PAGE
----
Visual memory is the process of recalling information a person has seen. This type of memory is often considered different than other types of memory, such as the ability to recall facts or pieces of music. Different people have different degrees of aptitude for this type of memory, and it is believed to be possible to improve this type of memory with practice. Many people believe that this type of memory is important for learning and that deficiencies in visual memory can be related to specific learning disorders like dyslexia. Culturally, visual memory is problematic because, while humans tend to treat it as infallible, it has been demonstrated that humans do not always recall visual information objectively.
The process of recalling visual information is not as straightforward as many people believe. For example, visual memory can be affected by age, alcohol, or lack of sleep. When a person's brain takes in visual information, it is not stored as a single image or set of images. Information about what the brain sees is stored, but certain areas may be more easily recalled and certain information may be altered. Additionally, memories that are not purely visual may be more vivid or easier to recall, and memories that are not primarily visual may still have image components.
There are many theories about how visual information is stored in the brain. In general, all theories account for the fact that different people will remember a scene in different ways depending on what aspects of the image drew their attention. One interesting aspect of this type of memory is that people are often capable of imagining other visual positions for objects they have seen from only one angle.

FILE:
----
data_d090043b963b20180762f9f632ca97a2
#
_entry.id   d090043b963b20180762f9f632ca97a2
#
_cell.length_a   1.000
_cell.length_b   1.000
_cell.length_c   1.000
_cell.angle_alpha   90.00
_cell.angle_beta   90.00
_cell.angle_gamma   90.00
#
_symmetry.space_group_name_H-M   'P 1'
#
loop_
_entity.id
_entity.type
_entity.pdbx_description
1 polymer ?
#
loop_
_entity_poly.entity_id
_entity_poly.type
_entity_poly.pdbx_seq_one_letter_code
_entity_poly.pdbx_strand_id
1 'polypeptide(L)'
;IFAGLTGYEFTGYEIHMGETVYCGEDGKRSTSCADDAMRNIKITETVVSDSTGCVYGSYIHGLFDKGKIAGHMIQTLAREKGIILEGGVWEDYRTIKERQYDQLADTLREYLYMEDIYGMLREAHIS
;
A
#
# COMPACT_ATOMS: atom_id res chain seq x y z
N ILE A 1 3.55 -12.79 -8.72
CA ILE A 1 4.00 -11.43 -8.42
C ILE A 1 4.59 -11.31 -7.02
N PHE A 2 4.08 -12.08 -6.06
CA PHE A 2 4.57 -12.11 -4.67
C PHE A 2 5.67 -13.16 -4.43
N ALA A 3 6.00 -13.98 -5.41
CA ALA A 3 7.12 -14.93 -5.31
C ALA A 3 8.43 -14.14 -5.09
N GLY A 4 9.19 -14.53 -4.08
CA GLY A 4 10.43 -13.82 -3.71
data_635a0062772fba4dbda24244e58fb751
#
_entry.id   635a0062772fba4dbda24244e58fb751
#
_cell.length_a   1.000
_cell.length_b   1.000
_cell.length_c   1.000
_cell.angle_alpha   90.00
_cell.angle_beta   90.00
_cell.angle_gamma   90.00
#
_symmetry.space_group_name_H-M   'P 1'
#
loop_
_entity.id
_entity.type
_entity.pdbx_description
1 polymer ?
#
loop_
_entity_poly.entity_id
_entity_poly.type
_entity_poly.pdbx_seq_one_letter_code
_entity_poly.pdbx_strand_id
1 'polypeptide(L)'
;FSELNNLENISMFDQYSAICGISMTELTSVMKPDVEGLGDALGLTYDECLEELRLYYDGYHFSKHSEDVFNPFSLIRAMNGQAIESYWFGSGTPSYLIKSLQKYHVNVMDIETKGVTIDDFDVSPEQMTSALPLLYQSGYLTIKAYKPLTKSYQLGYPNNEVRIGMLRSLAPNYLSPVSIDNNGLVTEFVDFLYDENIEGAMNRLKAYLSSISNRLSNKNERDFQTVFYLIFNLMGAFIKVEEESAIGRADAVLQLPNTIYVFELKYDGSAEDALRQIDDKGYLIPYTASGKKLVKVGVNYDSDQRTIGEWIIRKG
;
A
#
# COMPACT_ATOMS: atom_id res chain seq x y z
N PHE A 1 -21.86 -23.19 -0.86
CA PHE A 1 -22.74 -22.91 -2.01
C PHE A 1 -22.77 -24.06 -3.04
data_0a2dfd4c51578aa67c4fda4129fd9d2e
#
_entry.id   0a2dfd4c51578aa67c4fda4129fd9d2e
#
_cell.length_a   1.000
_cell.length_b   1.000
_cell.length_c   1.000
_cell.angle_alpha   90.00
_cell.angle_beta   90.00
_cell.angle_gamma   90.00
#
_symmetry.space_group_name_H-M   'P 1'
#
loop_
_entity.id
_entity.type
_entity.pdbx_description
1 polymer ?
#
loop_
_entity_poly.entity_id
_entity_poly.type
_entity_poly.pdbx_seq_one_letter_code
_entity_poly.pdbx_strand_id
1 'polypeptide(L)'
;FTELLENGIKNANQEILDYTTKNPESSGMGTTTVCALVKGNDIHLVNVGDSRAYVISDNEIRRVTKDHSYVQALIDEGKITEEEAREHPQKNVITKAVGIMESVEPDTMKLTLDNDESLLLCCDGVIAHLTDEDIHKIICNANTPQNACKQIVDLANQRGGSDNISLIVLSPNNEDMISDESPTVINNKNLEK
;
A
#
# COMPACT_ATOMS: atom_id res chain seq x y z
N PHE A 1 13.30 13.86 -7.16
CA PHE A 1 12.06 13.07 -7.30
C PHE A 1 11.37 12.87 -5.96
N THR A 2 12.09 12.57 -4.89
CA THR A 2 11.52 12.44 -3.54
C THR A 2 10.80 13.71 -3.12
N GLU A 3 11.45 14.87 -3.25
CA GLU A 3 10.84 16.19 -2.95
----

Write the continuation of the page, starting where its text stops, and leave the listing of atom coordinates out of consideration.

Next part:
In most cases, memories of visual features are partial. A person may remember a general scene as well as specific features about that scene, but he or she will likely be unable to perfectly recall all visual details. People with perfect visual memory are rare, but they do exist. Perfect memory of this type is known as photographic or eidetic memory. Often, these people suffer from certain mental disorders, or they may be identified as savants.
Many people believe that it is possible to improve visual memory. Practice exercises typically involve reconstructing what was in a picture from memory, either through drawing or description. Not only do these exercises improve memory, but they also improve attention to detail. Whether or not memory is dramatically improved, this type of practice is generally thought to impact the brain in a positive way.